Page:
Sunday, August 16, 2009

summer is coming to an end

this has been an enjoyable weekend of ME time, no schedules, no huge plans. some groceries, some laundry, a small project to help me get organized.The kids had a mellow weekend too, I almost feel like we are in cocoon mode right now, plotting against the school days that will come a week from this wed. Ciarra starts 5th grade, Jesse starts High School, and kristin goes to college. Time rushes by, and for this moment, I just want to hold onto all of us and the easy days and keep them close.
alas, life needs me to make some decisions and get ready. I created a bulletin board project for our entryway, something useful and semi decent to look at. Im no artist, to be sure, but I wanted something nicer than your average cork board.

basically, this is a corkboard covered with fabric, divided into sections for Jesse and Ciarra (Kristin keeps track on her own) and for the family in general. It makes it that much easier to remember school papers, sports schedules, Dr appointments, etc. I need to get a communication folder going, and update Ciarra's notebook with most recent IEP, etc. and i really need to clean out my office bins for this years homework and stuff.

C's teacher has been in touch, she seems wonderful. she asked me about adapting some stuff, and has some great ideas of her own. We will meet this week to go over anything we can think of to make this year easier. One of Ciarras best friends moved this summer, and she was sort of the buttress that brought C into the group at lunchtime, I wonder how that will go now that jenna is gone. she was a true gift to Ciarra socially, including her in everything. I worry.

Jim and I are doing well, he has been very loving and sweet the last few months, we made a commitment to one another to be a couple and not just parents. We actually had a date night the other night, a movie, it was nice.

Saturday, August 15, 2009

what I would never change-and what I feared

how could I have ever feared a life with a child who would bring so much joy?

Monday, August 10, 2009

irreversibly prevented from being or becoming participating citizens

this article talks about the elderly and disabled and health care, and quotes Dr. Ezekiel Emanuel, the brother of White House Chief of Staff Rahm Emanuel. He has two key positions: health-policy adviser at the Office of Management and Budget and a member of Federal Council on Comparative Effectiveness Research.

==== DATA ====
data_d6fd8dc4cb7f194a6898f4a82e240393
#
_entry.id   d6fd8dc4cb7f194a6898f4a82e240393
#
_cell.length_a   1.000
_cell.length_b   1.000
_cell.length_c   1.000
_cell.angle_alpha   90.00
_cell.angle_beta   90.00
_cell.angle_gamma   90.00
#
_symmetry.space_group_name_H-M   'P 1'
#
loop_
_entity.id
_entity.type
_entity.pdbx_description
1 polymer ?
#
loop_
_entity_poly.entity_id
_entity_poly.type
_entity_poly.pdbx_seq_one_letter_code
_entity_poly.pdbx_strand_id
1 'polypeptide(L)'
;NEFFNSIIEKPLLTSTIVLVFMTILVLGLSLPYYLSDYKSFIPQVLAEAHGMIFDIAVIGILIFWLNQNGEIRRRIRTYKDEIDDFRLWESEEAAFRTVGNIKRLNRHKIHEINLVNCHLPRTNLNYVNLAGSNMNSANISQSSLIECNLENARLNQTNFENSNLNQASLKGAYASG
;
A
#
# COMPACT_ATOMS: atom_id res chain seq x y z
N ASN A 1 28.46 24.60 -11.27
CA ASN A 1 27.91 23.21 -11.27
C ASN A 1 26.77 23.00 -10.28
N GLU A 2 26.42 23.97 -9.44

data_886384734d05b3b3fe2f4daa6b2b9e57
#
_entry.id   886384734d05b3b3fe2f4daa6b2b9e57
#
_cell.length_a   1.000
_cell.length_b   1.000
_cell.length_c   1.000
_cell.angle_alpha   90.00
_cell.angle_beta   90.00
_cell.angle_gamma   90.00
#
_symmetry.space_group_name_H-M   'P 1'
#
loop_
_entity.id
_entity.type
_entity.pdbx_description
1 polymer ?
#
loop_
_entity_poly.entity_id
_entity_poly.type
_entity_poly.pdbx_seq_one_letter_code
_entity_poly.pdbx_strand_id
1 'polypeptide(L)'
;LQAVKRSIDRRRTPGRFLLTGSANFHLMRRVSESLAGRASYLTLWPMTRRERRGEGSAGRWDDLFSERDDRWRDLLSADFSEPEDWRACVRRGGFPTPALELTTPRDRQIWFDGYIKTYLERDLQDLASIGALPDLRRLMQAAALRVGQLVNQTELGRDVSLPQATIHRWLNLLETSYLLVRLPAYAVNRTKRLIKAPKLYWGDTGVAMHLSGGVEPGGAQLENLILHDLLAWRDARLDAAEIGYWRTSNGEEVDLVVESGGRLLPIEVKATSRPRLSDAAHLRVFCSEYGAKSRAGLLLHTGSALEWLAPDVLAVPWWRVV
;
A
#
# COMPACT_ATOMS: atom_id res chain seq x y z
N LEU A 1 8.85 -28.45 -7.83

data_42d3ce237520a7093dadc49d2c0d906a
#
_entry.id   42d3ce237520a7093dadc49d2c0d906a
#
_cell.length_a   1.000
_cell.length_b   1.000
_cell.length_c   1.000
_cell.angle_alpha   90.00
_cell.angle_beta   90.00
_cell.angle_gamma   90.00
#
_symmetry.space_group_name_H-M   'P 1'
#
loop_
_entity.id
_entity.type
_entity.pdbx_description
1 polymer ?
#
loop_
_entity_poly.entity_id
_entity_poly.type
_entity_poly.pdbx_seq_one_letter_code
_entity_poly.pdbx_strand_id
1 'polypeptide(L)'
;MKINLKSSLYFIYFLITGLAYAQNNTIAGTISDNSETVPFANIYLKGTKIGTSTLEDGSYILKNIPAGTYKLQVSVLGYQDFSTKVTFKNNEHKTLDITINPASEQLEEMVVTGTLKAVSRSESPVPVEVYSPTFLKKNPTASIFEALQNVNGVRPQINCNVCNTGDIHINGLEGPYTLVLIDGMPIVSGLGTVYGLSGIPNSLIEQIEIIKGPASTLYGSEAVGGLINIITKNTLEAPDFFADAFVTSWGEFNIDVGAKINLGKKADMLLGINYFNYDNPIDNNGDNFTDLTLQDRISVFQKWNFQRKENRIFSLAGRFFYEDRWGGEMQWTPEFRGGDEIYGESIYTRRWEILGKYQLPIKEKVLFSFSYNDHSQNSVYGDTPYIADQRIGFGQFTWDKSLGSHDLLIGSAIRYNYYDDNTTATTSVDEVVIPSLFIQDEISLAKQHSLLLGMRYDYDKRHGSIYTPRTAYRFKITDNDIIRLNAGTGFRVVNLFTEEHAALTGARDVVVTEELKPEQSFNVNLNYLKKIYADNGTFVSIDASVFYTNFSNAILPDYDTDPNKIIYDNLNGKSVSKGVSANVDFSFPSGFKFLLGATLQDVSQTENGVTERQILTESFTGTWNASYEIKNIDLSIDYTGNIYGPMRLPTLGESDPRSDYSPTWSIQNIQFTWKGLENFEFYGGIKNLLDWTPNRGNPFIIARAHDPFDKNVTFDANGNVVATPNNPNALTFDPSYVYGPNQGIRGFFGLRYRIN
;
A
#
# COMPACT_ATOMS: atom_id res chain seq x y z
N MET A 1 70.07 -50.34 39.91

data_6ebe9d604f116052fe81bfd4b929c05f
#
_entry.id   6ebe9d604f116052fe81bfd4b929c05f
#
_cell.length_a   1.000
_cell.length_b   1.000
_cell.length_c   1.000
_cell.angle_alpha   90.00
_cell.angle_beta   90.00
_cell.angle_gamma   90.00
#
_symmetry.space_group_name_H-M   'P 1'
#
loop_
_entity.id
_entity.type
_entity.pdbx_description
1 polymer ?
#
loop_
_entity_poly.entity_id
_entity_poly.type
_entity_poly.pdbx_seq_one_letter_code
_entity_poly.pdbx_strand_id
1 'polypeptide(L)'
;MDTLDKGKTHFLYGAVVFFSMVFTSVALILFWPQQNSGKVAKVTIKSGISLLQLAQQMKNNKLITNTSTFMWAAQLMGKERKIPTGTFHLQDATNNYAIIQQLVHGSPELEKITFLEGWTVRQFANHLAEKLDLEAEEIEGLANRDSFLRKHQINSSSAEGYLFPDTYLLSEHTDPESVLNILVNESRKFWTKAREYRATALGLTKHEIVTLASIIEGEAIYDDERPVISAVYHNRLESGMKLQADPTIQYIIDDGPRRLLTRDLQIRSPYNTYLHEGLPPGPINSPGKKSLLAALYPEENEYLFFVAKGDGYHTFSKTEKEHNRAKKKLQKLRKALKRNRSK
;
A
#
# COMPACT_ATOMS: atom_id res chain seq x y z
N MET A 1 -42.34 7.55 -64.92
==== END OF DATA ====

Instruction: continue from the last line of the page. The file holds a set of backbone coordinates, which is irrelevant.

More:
the article quotes him directly as follows:

Hastings Center Report, Nov.-Dec. '96

Ezekiel J. Emanuel

"This civic republican or deliberative democratic conception of the good provides both procedural and substantive insights for developing a just allocation of health care resources. Procedurally, it suggests the need for public forums to deliberate about which health services should be considered basic and should be socially guaranteed. Substantively, it suggests services that promote the continuation of the polity those that ensure healthy future generations, ensure development of practical reasoning skills, and ensure full and active participation by citi- zens in public deliberations-are to be socially guaranteed as basic. Conversely, services provided to individuals who are irreversibly prevented from being or becoming participating citizens are not basic and should not be guaranteed. An obvious example is not guaranteeing health services to patients with de-mentia."

The fundamental challenge to theories of distributive justice for health care is to develop a prin- cipled mechanism for defining what fragment of the vast universe of technically available, effective medi- cal care services is basic and will be guaranteed socially and what services are discretionary and will not be guaranteed socially. Such an approach accepts a two-tiered health system-some citizens will receive only basic services while others will receive both basic and some discretionary health services Within the discretionary tier, some citizens will re- ceive few discretionary services, other richer citizens will receive almost all available services, creating a multiple-tiered system

"The patient, or micro, level entails determining which individual patients will re- ceive specific medical services; that is, whether Mrs. White should receive this available liver for trans- plantation"

Obamacare scares the heck out of me, and it should ANY parent of a child with a disability, and especially those of us raising children with an extremely high rate of dementia as they age. This is not an email fwd, this is not someone elses words. This is me, fearing for our kids.